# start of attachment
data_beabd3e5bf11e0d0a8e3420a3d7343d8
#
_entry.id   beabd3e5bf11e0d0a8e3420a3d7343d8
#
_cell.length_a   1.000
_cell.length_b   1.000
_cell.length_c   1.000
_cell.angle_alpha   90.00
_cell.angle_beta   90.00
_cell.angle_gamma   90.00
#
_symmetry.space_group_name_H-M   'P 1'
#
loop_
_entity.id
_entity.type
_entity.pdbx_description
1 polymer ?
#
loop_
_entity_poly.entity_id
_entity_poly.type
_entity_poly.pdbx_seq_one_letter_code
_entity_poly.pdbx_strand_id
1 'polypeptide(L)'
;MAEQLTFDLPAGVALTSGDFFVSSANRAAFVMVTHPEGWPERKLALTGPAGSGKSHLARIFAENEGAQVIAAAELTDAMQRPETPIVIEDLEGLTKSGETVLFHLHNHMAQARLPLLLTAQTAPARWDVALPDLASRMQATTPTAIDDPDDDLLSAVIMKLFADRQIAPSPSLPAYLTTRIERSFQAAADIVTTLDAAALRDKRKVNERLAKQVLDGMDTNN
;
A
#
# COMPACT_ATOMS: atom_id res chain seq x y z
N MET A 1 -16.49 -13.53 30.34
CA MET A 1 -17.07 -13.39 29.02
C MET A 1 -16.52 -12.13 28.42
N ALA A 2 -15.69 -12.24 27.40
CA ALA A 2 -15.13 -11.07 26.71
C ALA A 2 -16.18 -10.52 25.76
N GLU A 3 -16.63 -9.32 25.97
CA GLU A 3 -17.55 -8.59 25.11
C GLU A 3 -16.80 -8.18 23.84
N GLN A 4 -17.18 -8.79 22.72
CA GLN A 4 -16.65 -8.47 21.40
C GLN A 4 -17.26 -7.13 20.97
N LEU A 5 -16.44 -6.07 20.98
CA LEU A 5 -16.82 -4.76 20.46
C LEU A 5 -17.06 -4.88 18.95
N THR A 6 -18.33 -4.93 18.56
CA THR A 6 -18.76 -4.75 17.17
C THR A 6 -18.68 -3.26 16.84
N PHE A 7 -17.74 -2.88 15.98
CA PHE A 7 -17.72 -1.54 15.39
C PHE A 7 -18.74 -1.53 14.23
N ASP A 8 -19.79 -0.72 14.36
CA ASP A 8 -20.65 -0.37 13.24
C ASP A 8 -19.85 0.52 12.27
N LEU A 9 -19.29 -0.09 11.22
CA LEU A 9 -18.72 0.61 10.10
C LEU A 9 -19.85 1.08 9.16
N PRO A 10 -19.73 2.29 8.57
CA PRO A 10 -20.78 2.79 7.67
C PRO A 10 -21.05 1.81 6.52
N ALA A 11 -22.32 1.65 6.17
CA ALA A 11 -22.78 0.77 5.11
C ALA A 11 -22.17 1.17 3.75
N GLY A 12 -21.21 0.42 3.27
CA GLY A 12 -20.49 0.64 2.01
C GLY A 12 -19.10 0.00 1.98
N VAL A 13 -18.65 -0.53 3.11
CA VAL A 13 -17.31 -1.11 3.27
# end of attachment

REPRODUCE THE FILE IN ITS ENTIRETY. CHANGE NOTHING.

data_beabd3e5bf11e0d0a8e3420a3d7343d8
#
_entry.id   beabd3e5bf11e0d0a8e3420a3d7343d8
#
_cell.length_a   1.000
_cell.length_b   1.000
_cell.length_c   1.000
_cell.angle_alpha   90.00
_cell.angle_beta   90.00
_cell.angle_gamma   90.00
#
_symmetry.space_group_name_H-M   'P 1'
#
loop_
_entity.id
_entity.type
_entity.pdbx_description
1 polymer ?
#
loop_
_entity_poly.entity_id
_entity_poly.type
_entity_poly.pdbx_seq_one_letter_code
_entity_poly.pdbx_strand_id
1 'polypeptide(L)'
;MAEQLTFDLPAGVALTSGDFFVSSANRAAFVMVTHPEGWPERKLALTGPAGSGKSHLARIFAENEGAQVIAAAELTDAMQRPETPIVIEDLEGLTKSGETVLFHLHNHMAQARLPLLLTAQTAPARWDVALPDLASRMQATTPTAIDDPDDDLLSAVIMKLFADRQIAPSPSLPAYLTTRIERSFQAAADIVTTLDAAALRDKRKVNERLAKQVLDGMDTNN
;
A
#
# COMPACT_ATOMS: atom_id res chain seq x y z
N MET A 1 -16.49 -13.53 30.34
CA MET A 1 -17.07 -13.39 29.02
C MET A 1 -16.52 -12.13 28.42
N ALA A 2 -15.69 -12.24 27.40
CA ALA A 2 -15.13 -11.07 26.71
C ALA A 2 -16.18 -10.52 25.76
N GLU A 3 -16.63 -9.32 25.97
CA GLU A 3 -17.55 -8.59 25.11
C GLU A 3 -16.80 -8.18 23.84
N GLN A 4 -17.18 -8.79 22.72
CA GLN A 4 -16.65 -8.47 21.40
C GLN A 4 -17.26 -7.13 20.97
N LEU A 5 -16.44 -6.07 20.98
CA LEU A 5 -16.82 -4.76 20.46
C LEU A 5 -17.06 -4.88 18.95
N THR A 6 -18.33 -4.93 18.56
CA THR A 6 -18.76 -4.75 17.17
C THR A 6 -18.68 -3.26 16.84
N PHE A 7 -17.74 -2.88 15.98
CA PHE A 7 -17.72 -1.54 15.39
C PHE A 7 -18.74 -1.53 14.23
N ASP A 8 -19.79 -0.72 14.36
CA ASP A 8 -20.65 -0.37 13.24
C ASP A 8 -19.85 0.52 12.27
N LEU A 9 -19.29 -0.09 11.22
CA LEU A 9 -18.72 0.61 10.10
C LEU A 9 -19.85 1.08 9.16
N PRO A 10 -19.73 2.29 8.57
CA PRO A 10 -20.78 2.79 7.67
C PRO A 10 -21.05 1.81 6.52
N ALA A 11 -22.32 1.65 6.17
CA ALA A 11 -22.78 0.77 5.11
C ALA A 11 -22.17 1.17 3.75
N GLY A 12 -21.21 0.42 3.27
CA GLY A 12 -20.49 0.64 2.01
C GLY A 12 -19.10 0.00 1.98
N VAL A 13 -18.65 -0.53 3.11
CA VAL A 13 -17.31 -1.11 3.27